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Help with this simple translation of a title?

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R3belD0gg
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Help with this simple translation of a title?

Postby R3belD0gg » December 1st, 2013 5:22 am

I'm still pretty new to studying Japanese and this seems like it should be simple, but I must be missing something either about 二 or the particle の. I am starting to play a video game called 二ノ国. (Ni No Kuni.) I understand that this basically means Another World. I think I kinda see that in an abstract sense, basing it on how I understand the direct translation, which would be 二 = Two, の = possessive particle and 国 = country or land (or in this case, a different world.)

Can someone please break down the logic behind how this means "another world?" Abstractly I see it as "Second Land" but I'm not sure if that's correct. Most people have translated it as "Another World." Is this a set phrase or can it be applied in other ways?

Thanks for any help.

BTW, for any gamers I've only just started the game but it's pretty good so far and you can choose to leave the audio in the original Japanese, which is why I am playing it (though my PS4 makes it difficult!!!)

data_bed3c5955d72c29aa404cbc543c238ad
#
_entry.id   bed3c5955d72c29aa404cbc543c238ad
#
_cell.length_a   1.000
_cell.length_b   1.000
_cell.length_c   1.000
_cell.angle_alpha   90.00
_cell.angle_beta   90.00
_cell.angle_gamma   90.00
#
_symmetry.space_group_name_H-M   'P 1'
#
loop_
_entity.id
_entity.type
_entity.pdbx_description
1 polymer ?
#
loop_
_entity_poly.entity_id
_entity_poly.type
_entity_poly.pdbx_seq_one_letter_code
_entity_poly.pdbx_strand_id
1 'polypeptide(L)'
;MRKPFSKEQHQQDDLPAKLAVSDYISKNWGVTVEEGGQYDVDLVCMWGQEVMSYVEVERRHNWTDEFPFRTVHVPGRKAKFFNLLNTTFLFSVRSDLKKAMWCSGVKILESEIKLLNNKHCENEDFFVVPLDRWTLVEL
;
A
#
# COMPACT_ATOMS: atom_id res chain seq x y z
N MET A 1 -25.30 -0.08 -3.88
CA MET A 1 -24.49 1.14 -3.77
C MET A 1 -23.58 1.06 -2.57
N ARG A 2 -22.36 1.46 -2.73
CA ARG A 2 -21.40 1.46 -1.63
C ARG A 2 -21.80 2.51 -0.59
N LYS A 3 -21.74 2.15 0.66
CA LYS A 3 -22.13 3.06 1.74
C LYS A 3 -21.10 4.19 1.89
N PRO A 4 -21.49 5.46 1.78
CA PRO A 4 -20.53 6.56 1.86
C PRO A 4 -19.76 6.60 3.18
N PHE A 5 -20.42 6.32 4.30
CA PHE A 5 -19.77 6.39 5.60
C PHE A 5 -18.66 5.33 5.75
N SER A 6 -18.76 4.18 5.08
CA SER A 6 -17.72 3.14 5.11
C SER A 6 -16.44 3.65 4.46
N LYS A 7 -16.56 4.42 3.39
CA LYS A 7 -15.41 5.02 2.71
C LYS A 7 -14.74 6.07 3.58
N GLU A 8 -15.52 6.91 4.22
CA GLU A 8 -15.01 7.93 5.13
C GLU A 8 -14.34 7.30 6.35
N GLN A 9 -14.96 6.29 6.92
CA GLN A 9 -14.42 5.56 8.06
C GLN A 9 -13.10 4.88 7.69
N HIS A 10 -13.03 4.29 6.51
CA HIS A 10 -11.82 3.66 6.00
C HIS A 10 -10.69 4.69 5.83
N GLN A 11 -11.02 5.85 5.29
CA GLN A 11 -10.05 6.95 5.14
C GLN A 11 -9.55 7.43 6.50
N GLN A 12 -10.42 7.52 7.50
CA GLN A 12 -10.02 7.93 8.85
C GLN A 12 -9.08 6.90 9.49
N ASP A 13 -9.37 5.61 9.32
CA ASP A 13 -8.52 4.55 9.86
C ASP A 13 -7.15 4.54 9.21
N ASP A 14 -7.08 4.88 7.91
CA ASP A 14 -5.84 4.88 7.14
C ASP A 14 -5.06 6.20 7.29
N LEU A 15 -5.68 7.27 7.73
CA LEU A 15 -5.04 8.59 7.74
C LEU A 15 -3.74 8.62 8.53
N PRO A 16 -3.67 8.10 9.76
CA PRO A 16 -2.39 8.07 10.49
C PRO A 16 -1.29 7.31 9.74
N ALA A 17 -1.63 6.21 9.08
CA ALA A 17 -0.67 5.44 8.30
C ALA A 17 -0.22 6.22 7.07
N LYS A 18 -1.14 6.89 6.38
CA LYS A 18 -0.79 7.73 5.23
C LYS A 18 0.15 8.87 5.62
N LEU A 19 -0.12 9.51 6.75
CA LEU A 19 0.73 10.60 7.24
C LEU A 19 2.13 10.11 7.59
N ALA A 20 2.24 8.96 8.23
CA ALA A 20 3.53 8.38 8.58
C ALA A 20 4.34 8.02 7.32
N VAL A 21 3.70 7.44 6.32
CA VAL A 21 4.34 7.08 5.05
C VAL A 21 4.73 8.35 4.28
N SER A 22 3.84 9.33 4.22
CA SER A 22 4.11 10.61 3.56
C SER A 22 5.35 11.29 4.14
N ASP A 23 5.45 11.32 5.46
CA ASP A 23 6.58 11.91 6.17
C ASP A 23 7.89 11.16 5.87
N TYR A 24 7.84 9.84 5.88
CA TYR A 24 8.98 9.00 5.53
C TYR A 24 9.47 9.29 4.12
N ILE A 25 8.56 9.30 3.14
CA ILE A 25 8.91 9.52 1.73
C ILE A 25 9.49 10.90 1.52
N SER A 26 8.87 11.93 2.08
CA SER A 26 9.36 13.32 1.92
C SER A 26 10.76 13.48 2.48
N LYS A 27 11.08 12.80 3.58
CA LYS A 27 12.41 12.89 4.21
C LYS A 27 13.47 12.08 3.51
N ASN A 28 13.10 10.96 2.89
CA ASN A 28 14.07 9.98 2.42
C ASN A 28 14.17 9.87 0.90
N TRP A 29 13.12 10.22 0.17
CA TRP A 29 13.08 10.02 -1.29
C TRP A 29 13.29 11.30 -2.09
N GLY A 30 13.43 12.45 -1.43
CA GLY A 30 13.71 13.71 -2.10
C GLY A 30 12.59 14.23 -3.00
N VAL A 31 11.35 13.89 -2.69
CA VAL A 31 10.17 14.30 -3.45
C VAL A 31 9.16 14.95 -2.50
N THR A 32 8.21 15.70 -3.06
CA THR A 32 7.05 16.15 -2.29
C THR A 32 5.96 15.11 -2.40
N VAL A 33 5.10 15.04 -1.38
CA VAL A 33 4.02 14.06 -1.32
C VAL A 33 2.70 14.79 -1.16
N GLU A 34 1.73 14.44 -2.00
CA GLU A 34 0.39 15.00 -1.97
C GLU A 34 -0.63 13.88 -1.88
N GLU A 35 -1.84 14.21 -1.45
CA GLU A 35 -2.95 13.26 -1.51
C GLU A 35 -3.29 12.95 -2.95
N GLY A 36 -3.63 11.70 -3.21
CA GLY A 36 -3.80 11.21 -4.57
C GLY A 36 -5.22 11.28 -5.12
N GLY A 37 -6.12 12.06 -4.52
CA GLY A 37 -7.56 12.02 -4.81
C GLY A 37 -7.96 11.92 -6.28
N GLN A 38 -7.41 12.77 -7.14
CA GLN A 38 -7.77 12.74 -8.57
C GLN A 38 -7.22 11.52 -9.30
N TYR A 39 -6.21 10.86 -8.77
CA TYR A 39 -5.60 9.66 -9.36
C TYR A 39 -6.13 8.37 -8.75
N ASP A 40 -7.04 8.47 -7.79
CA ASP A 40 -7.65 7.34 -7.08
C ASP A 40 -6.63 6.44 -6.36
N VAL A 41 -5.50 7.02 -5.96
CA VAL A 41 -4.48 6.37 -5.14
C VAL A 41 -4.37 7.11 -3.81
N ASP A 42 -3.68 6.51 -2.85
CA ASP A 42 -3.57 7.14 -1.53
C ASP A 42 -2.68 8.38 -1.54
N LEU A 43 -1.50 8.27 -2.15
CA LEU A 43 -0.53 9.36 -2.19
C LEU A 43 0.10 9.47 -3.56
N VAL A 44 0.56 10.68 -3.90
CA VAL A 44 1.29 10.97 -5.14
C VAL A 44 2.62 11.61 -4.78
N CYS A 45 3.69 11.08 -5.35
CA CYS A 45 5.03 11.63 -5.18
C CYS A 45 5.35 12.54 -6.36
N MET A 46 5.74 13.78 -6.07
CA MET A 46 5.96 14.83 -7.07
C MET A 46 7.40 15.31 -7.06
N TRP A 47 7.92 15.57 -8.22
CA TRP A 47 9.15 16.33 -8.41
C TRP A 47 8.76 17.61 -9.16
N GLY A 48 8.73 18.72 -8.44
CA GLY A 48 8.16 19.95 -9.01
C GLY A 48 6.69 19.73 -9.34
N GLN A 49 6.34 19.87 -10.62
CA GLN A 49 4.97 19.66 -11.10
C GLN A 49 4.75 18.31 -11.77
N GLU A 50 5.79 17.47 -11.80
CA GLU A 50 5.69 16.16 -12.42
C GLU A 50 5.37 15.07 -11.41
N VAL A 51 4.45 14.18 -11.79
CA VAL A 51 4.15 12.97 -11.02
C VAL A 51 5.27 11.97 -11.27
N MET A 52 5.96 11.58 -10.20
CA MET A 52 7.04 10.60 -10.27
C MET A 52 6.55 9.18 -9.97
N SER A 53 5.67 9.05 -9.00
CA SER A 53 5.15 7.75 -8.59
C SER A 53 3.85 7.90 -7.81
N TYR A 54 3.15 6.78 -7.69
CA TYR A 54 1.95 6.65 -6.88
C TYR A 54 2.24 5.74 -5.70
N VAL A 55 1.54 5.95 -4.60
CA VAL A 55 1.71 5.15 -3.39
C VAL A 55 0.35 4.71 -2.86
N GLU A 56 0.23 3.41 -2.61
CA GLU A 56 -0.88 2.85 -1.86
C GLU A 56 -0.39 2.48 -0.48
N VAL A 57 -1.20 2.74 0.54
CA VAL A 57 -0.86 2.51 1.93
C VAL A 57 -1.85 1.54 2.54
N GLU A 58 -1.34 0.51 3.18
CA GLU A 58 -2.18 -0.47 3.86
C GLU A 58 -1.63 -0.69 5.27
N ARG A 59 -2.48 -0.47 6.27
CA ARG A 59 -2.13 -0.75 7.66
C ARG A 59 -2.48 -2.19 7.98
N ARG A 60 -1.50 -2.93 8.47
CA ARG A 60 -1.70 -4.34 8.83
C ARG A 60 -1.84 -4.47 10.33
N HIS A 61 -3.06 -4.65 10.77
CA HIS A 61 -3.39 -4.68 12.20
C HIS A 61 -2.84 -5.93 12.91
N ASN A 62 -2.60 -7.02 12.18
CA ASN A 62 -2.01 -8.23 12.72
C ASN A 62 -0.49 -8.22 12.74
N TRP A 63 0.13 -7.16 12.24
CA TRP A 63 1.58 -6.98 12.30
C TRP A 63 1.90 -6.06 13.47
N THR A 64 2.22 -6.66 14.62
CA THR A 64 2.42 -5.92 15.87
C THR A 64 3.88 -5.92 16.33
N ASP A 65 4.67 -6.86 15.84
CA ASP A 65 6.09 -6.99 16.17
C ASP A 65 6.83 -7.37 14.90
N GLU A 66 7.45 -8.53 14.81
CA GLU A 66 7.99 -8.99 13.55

R3belD0gg
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Re: Help with this simple translation of a title?

Postby R3belD0gg » December 1st, 2013 7:52 am

I just thought of another one where the particle の threw me off a little... There is a song called 昔々の今日の僕 (Mukashi Mukashi no Kyou no Boku) which was translated as "Once upon a Me." I know 昔々 is like "Once upon a time..." but logically I'm having trouble understanding the structure here... "I belong to a time long ago before today?" I know I've got a huge amount still to learn and hopefully this will be clear later, but it'd be nice if someone could clear this one up, too.

ありがとうございます! 頑張ってね!

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andycarmenjapanese8100
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Re: Help with this simple translation of a title?

Postby andycarmenjapanese8100 » December 1st, 2013 8:10 am

R3belD0gg wrote:I'm still pretty new to studying Japanese and this seems like it should be simple, but I must be missing something either about 二 or the particle の. I am starting to play a video game called 二ノ国. (Ni No Kuni.) I understand that this basically means Another World. I think I kinda see that in an abstract sense, basing it on how I understand the direct translation, which would be 二 = Two, の = possessive particle and 国 = country or land (or in this case, a different world.)

Can someone please break down the logic behind how this means "another world?" Abstractly I see it as "Second Land" but I'm not sure if that's correct. Most people have translated it as "Another World." Is this a set phrase or can it be applied in other ways?